Thursday, September 13, 2012

Chronic Frontal Headaches – A Sign of Critical Self-talk?

It happens to everyone at some time. But for some people, it becomes chronic. 

It might be triggered by an attack from someone else. Your spouse or a friend criticizes what you said or what you did. It could be something as simple as forgetting to put the rolls on at dinner or failing to send a birthday card on time. 

The criticism could come from a boss or co-worker. Maybe you made a mistake at work and someone came down hard about it. 

It could even come because you overheard a critical remark about your choice of shoes.
And it could come from yourself – recognizing that you "blew a sale" because you didn't say the right things on a sales call or because you arrived 5 minutes late.

Whatever the reason, your brain takes over and begins a relentless attack. You go over and over a situation, thinking "Why did I say that?" or "How could I have forgotten that?" or even "I'll never have any sense about what to wear."

Before long, you develop a tension in your facial muscles – and those are followed by chronic frontal headaches. Of course the headaches make it even more difficult to do your job well, so you make more mistakes and criticize yourself even harder.

While this is a problem for adults, children are especially vulnerable to verbal attacks and can learn to doubt themselves so much that they withdraw. After all, if Mom or Dad says something critical, how many children feel secure enough to "talk back" and say it wasn't fair? Instead, they hold it in and it festers.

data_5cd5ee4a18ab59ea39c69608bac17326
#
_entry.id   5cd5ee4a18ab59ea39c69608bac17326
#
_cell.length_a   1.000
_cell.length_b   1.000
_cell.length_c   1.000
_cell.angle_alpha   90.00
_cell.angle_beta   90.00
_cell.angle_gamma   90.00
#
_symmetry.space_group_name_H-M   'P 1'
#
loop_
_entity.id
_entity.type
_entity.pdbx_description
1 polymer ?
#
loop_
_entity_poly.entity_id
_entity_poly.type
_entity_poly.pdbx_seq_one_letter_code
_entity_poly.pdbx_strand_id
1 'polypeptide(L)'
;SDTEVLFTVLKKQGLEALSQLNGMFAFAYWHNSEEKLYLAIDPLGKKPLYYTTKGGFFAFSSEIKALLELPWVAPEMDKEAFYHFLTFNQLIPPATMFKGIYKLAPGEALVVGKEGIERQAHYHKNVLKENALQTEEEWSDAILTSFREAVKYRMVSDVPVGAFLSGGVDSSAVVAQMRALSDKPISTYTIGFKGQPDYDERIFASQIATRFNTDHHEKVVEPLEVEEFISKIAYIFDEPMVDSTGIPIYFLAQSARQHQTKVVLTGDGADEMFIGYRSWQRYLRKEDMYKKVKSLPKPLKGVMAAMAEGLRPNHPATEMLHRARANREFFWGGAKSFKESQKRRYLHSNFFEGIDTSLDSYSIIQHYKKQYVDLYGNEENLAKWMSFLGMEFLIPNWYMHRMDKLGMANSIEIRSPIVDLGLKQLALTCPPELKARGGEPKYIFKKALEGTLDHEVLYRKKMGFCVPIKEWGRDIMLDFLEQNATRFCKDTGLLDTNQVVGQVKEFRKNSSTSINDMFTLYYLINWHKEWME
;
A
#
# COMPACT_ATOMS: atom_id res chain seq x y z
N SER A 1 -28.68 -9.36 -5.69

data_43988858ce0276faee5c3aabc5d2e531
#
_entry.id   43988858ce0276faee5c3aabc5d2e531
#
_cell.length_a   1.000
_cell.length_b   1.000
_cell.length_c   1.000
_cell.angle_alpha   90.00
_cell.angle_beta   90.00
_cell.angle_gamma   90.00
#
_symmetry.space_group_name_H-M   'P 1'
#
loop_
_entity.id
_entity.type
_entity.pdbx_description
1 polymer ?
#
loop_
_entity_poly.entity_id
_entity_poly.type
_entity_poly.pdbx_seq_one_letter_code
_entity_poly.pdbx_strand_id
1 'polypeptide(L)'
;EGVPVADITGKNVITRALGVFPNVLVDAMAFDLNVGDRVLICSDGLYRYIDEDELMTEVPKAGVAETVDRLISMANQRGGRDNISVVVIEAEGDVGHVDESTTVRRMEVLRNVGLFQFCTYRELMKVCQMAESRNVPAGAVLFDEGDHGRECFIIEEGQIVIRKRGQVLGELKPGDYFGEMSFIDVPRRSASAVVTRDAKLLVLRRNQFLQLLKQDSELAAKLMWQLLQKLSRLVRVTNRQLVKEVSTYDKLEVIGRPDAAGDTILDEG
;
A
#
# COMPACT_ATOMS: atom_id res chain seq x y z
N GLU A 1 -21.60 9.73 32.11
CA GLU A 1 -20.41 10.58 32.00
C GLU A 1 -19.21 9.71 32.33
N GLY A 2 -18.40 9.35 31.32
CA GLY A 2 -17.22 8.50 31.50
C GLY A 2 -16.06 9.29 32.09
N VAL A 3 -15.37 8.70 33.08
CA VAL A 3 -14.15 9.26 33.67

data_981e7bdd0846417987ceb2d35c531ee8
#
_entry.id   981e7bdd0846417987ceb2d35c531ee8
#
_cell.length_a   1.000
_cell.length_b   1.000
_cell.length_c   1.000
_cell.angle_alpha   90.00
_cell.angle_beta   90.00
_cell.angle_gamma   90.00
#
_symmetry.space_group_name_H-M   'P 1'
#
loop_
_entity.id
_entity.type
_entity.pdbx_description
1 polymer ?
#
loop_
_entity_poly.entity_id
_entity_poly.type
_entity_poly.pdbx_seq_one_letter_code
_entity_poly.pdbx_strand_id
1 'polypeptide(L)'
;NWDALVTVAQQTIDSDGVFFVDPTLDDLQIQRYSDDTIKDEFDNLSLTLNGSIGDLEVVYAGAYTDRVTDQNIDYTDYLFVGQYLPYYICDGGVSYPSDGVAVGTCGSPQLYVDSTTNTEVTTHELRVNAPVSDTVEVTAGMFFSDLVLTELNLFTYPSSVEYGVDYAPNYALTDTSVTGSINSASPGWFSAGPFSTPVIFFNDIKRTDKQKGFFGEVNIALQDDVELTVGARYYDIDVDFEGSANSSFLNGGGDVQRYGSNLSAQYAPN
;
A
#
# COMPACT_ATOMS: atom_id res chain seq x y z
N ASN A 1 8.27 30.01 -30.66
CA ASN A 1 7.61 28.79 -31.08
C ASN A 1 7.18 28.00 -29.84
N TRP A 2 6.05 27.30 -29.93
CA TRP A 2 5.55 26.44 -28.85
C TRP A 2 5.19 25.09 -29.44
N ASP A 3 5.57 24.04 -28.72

The Bach Flower Remedy White Chestnut can break the cycle. 

White Chestnut allows the mind to settle down and stop replaying the negatives. It allows you to once again connect with and accept guidance from your higher self. 

Wonder how Bach Flowers work? Come to Feel Bach! and read all about it. 

1 comment :

Steve in Atlanta said...

This is a really interesting post, because it seems like these types of situations could trigger attacks for people who are repeat migraine sufferers. These types of migraine attacks can be quite debilitating, and even the strongest forms of aspirin may not be able to completely dull the pain. In general, the treatment options for migraine headaches are rather limited, but there may soon be another form of treatment available. I am talking about a device that can stimulate the nerves in the forehead in order to relieve pain. It is still being studied, but it does sound pretty interesting.